Preserving the real places and the real stories of Texas.
  • Help preserve Texas history by supporting Friends of the Texas Historical CommissionHelp preserve Texas history by supporting Friends of the Texas Historical Commission

    Virtual Event Series

    The Friends of the Texas Historical Commission holds free, virtual events each month. Many are offered in partnership with the Texas Historical Commission's State Historic Sites, while others are presented by experts in a variety of topics ranging from football to pralines. We look forward to seeing you! 

     

    UPCOMING EVENTS

    Wednesday, June 22, 6:00 p.m. Central
    The Dichotomy of Purple Hull Peas
    Presenter: Dr. Clarence Bunch
    Platform: Zoom (Registrants will receive the link to the event via email closer to the event date)
    Cost: Free

    The Purple Hull pea has been a part of the African American culture and heritage for over a hundred years. It has served as a source of family sustainability before understanding its nutritional source. This presentation will share the communal value of the Purple Hull pea, as it relates to the African American community. 

    Dr. Clarence Bunch is currently the Agriculture Natural Resource Program Leader for Prairie View A&M University (PVAMU) College of Agriculture and Human Science (CAHS) Cooperative Extension Program (CEP). His responsibilities include providing visionary leadership to County Extension Agents and direction on the development of statewide Agriculture Extension Education Programs.

    Dr. Bunch has built partnerships and provided leadership with local, federal, state, and county agriculture organizations. He has served in numerous roles with community and civic organizations. He is a former as Executive Board Member of the NAACP, Board Member of the Sandusky Citizen Coalition, and member of the Ohio NRCS Civil Rights Committee.

    He has authored 3 books, and holds an Associate Arts degree in Agricultural Industrial Technology, a Bachelor’s of Science degree in Agricultural Economics, a Master’s degree in Management, and a Ph. D. in Leadership and Change. He was born and raised in Tallulah, La.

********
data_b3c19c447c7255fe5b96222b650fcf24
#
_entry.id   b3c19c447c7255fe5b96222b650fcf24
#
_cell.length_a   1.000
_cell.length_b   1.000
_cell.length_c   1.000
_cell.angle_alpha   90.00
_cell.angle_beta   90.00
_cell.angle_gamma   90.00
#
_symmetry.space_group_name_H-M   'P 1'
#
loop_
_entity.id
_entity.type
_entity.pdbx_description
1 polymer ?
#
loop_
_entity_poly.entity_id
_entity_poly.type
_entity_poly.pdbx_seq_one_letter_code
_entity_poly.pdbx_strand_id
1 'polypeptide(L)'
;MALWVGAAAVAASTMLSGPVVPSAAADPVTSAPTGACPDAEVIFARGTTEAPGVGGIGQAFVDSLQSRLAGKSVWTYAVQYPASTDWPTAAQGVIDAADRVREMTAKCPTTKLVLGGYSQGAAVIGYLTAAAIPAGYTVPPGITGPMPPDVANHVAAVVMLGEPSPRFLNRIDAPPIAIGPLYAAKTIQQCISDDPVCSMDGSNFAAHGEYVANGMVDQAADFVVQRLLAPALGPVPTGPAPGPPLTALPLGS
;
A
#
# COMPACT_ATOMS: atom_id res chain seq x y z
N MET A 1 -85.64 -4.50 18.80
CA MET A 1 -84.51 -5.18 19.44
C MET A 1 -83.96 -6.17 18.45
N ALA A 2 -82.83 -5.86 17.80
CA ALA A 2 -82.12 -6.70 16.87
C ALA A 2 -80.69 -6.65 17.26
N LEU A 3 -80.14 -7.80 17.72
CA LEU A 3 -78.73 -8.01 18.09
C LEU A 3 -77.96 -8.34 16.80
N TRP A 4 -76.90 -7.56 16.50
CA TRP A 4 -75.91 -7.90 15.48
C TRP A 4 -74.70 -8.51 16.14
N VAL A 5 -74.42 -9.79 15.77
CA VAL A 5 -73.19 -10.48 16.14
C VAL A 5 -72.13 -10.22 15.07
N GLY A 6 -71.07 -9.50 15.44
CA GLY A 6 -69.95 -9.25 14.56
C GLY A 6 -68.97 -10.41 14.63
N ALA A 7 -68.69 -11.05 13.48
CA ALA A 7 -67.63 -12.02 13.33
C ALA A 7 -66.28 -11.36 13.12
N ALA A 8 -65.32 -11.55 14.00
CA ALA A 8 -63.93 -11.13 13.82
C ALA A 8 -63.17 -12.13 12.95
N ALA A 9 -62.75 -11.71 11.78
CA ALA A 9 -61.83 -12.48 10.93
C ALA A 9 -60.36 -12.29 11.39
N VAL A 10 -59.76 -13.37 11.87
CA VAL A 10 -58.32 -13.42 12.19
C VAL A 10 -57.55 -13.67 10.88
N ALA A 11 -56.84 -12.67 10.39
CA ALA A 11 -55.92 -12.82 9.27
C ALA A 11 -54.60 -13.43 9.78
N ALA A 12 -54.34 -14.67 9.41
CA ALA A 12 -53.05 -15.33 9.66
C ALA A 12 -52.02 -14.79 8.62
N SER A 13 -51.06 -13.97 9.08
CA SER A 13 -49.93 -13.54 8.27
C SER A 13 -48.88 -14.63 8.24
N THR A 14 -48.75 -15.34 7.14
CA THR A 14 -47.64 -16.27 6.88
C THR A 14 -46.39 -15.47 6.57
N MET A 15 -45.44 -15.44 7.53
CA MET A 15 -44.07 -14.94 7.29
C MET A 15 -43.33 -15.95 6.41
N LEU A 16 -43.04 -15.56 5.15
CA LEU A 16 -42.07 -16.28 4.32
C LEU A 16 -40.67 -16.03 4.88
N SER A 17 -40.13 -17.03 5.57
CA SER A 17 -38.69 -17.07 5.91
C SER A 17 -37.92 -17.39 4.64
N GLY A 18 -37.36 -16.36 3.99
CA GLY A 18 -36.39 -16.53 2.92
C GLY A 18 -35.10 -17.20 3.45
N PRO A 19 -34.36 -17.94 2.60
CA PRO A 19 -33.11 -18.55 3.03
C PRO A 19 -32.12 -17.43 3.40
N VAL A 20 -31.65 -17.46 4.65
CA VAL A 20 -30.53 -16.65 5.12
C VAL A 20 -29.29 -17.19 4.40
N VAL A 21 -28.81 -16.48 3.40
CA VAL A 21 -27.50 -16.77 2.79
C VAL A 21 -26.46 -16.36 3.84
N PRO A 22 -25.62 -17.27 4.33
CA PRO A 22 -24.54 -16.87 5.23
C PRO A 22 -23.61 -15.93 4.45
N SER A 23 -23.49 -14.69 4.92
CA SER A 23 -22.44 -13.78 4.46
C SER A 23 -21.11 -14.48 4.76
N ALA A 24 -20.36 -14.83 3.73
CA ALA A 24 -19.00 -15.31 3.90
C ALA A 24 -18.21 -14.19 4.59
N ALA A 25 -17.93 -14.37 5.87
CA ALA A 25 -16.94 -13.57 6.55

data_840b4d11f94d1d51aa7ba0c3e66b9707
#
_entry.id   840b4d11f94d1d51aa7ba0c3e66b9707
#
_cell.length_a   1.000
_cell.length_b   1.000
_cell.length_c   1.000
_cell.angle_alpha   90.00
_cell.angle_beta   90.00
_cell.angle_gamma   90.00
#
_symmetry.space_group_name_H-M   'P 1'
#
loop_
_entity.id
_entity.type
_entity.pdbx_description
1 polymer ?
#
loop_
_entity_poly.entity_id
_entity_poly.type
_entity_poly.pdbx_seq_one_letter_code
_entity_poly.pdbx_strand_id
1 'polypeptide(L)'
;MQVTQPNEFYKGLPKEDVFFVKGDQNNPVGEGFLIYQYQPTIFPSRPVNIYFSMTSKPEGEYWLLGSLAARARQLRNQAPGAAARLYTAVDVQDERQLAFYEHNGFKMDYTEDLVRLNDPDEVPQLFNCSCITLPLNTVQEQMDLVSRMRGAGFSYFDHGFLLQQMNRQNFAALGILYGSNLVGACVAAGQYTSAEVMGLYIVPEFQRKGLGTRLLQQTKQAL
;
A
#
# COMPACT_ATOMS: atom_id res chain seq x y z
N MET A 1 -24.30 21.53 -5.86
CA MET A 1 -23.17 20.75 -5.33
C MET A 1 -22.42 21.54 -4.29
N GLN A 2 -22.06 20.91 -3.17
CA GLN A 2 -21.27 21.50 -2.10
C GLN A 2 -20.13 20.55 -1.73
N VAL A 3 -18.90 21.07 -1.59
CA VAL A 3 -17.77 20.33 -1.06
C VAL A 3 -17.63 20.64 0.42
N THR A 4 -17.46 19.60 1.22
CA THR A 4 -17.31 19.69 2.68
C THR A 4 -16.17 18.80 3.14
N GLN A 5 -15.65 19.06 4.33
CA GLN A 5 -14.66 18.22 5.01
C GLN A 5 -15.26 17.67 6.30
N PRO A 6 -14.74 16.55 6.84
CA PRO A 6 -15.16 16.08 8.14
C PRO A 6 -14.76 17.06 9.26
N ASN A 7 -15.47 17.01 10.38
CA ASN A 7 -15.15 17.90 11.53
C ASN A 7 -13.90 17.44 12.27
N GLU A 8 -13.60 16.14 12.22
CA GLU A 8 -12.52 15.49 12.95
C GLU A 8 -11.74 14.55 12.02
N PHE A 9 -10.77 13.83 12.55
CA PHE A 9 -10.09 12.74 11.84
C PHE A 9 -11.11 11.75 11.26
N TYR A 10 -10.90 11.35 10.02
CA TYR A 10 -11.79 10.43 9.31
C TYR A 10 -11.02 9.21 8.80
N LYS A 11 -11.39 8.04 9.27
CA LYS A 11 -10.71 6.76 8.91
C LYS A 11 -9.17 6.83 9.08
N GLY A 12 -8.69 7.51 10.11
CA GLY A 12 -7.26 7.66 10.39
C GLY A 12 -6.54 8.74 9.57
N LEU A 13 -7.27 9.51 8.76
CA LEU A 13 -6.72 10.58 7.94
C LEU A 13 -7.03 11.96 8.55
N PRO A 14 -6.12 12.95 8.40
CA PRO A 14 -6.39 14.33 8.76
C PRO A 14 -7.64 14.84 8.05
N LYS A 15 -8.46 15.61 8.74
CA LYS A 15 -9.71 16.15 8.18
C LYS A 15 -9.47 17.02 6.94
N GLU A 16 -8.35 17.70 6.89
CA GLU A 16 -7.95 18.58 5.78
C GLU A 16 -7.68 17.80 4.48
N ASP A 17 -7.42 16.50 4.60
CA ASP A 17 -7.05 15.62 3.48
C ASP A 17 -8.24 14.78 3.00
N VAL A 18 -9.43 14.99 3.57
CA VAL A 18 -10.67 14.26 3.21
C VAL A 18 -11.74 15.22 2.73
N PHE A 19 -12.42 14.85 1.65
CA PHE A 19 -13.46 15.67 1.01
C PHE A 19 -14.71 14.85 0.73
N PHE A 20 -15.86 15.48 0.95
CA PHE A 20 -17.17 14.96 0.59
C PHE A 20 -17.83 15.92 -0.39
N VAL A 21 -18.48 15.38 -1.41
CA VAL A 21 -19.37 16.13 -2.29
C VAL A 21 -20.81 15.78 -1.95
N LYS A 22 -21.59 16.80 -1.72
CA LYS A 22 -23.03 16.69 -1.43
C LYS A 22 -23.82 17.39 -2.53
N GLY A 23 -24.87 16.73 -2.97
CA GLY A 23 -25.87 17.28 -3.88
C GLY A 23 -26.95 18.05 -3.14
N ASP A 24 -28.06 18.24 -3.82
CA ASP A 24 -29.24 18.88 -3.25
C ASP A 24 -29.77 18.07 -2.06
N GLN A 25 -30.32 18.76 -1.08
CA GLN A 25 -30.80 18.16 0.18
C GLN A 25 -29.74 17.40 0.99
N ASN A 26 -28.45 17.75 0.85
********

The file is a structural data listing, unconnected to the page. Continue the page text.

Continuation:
The Texas Purple Hull Pea Festival started in 2014 to celebrate cultural traditions in agricultural and food related to the Southeast Texas region, more specifically the historic Shankleville community in Newtown County. Learn more about the 2022 festival happening June 25!

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    (Hi)stories of the Soil: Texas Land Heritage Speaker Series

    Our history and heritage are inextricably intertwined with the land on which we live. This virtual event series will explore the history of land across Texas and the people who are an integral part of the stories it holds, including Indigenous American land and trails, Freedom Colonies, iconic Texas ranches, and more. 

    Thursday, June 16, 6:00 p.m. CST
    The History of Austin Black Freedom Communities
    Presenters: Funmi Ogunro and Rachel Winston
    Platform: Zoom (Registrants will receive the link to the event via email closer to the event date)
    Cost: Free

    Join Funmi Ogunro (film director and editor) and Rachel Winston (producer and archivist) for a discussion on the history of Austin's Black Freedom Communities. Austin Black Freedom Communities are communities built by former enslaved African Americans after the civil war ended in 1865. These communities were built with little resources from the ground up and included churches, schools, and stores. In the 1920s, these same people were displaced from the communities they built because of discriminatory city mandates. Today, these regions are some of Austin’s most prominent neighborhoods, and the legacy of Black people has been overlooked. There were over 15 freedom communities located in Austin and throughout Travis County. Check out a map that lists some of the communities here.

    The team is currently producing a feature-length documentary about Austin Black Freedom Communities.  Funmi Ogunro, a native Austinite, states "Growing up, I did not know Austin’s Black history because it has not been well documented. Through this film, I am going to change that for future generations and bring light to the resilience of Black people, their resourcefulness in creating strong communities, and their important contribution to the development of the city of Austin, Texas." To learn more and support the film, visit www.artiscool.co

    Pictured: Brackenridge Elementary. South Side Freedom Community - Early 1900s. Photo from Austin History Center, Austin Public Library.

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